Ermellinata di Rovigo 0.4143 0.4202 0.3836
Pèpoi 0.2304 0.2334 0.2294
Broiler 0.5580 0.5830 0.6777
*** = P<0.001; * = P<0.05; n.s. = not significant
FIS value, which indicates the degree of departure from random mating, was particularly high in
Robusta Lionata (0.1233) compared to other breeds, indicating heterozygosity deficiency. It might be
a result of a bottleneck effect, since its population size decreased drastically (few hundreds) before the
beginning of the conservation project.
Nei’s standard genetic distance (Da), corrected for bias, due to sampling of individuals, and Reynolds
distance estimates (DReynolds) are reported in Table 3. Reynolds distance (Reynolds, 1983) were used to
estimate pairwise genetic distances between the breed. This measure is recommended by Eding and
Laval (1999) for populations with short divergence time. Calculating both distances, PRL and PRM
breeds were closer (0.388 and 0.392) than the other breeds and the broiler line individuals. This result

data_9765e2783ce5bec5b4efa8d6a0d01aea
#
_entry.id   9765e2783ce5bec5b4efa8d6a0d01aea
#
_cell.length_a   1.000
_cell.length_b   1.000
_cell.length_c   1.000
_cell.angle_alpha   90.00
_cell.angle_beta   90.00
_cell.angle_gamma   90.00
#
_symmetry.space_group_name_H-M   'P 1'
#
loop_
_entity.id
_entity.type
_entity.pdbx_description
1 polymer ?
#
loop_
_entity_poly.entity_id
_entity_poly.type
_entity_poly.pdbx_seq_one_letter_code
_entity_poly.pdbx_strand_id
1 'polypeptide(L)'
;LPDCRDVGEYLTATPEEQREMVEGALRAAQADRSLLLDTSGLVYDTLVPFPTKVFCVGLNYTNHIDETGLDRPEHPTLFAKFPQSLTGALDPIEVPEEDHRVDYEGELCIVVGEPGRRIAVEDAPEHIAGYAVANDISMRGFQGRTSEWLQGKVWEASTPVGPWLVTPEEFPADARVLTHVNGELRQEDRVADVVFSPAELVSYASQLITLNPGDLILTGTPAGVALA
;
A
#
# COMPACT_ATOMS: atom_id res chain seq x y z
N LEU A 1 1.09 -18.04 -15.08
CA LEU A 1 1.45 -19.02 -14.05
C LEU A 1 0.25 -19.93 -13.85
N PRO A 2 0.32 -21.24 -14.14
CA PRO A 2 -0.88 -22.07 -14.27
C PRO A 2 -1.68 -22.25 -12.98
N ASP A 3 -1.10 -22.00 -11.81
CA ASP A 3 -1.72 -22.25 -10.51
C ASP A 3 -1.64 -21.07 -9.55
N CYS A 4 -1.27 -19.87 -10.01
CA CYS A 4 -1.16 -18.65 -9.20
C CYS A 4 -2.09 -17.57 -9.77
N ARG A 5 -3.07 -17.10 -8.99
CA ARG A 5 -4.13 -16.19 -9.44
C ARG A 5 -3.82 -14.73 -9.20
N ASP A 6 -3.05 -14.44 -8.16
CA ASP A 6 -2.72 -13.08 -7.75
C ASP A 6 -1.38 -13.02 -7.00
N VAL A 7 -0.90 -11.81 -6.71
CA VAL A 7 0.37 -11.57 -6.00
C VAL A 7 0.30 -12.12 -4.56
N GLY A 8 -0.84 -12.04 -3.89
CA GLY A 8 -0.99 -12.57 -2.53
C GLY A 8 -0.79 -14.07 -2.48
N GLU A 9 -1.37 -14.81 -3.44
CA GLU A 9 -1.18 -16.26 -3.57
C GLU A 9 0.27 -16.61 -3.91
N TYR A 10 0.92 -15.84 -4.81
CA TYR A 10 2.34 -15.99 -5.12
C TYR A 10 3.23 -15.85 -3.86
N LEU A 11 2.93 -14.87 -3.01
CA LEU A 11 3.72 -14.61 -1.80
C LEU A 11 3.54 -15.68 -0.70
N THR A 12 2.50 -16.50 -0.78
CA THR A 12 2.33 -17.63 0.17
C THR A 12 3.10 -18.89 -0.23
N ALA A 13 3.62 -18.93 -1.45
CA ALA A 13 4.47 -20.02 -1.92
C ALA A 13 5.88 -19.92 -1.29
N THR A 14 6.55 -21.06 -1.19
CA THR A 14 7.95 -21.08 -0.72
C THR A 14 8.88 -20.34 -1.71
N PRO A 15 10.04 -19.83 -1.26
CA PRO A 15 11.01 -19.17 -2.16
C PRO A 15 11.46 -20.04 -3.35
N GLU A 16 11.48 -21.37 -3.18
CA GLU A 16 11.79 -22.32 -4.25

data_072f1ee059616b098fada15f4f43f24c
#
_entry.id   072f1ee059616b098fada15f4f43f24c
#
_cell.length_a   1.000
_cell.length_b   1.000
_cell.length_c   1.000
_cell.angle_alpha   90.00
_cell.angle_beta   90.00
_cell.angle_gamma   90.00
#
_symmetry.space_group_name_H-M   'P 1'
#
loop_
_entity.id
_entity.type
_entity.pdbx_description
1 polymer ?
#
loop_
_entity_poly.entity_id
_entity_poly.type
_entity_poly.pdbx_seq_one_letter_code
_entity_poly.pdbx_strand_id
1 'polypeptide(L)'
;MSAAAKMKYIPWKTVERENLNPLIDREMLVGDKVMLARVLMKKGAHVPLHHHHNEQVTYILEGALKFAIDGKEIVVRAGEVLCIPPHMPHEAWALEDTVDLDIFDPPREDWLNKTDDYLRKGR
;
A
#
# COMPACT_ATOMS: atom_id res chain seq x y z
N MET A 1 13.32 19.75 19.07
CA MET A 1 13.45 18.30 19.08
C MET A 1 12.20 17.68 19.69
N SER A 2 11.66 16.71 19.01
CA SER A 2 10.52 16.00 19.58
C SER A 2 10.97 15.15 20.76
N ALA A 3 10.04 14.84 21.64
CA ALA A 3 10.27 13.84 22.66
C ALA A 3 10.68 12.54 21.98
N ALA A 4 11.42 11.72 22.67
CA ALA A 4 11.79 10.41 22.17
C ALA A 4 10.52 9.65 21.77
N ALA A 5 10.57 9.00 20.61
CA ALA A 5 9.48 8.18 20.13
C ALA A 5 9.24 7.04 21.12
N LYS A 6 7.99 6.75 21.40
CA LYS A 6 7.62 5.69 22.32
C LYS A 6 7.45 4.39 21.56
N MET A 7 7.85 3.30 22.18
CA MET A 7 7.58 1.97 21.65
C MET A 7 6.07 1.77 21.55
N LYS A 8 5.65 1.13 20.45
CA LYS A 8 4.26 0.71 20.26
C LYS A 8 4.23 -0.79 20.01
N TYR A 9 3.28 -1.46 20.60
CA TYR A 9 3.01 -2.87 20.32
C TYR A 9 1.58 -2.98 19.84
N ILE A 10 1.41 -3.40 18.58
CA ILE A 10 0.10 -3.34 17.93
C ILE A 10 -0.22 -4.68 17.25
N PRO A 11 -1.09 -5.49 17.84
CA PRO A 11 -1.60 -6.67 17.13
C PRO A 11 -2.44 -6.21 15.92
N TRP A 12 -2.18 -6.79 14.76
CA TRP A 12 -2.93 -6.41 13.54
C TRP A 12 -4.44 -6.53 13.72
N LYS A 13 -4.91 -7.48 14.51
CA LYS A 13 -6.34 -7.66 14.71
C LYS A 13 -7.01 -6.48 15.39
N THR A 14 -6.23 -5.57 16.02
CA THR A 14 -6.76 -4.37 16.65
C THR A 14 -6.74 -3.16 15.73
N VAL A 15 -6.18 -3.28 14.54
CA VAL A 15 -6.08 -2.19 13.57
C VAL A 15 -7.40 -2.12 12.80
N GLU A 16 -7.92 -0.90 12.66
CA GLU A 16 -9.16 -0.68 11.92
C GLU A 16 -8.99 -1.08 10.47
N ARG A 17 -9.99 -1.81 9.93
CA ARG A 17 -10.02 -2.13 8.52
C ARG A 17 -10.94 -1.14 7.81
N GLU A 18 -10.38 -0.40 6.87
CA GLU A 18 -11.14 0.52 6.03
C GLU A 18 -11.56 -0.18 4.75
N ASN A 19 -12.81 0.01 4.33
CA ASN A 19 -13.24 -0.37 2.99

is in agreement with the known genetic origin of these two breeds, approving that the use of
microsatellite markers for the study of genetic biodiversity is accurate and reliable.
Table 3. Distance matrices estimated by Da (above diagonal) and DReynolds (below diagonal) distances
PBR PRL PRM PER PPP
PBR 0.442 0.385 0.457 0.565
PRL 0.311 0.388 0.646 0.623
PRM 0.319 0.392 0.697 0.728
PER 0.298 0.434 0.479 0.852
PPP 0.428 0.534 0.596 0.561
The Neighbor-Joining tree in Figure 1 was drawn from DReynolds distance matrix obtained analysing the
molecular markers. For the validation of the tree topology, 1000 bootstraps resampling were
performed. The dendrogram clearly clustered two groups (supported by a bootstrap value of 63%): one
includes PRL and PRM, the other one the remaining three breeds. In this second group PPP forms a
separate cluster but with lower bootstraps scores (43%).
Figure 1. Neighbor-Joining tree drawn from DReynolds distance estimated by microsatellite markers (1000
The factorial correspondence analysis defined three main factors (Figure 2). The first one explained
the 34% of total variance, the second one 24% while the third one 20%. On the whole, this analysis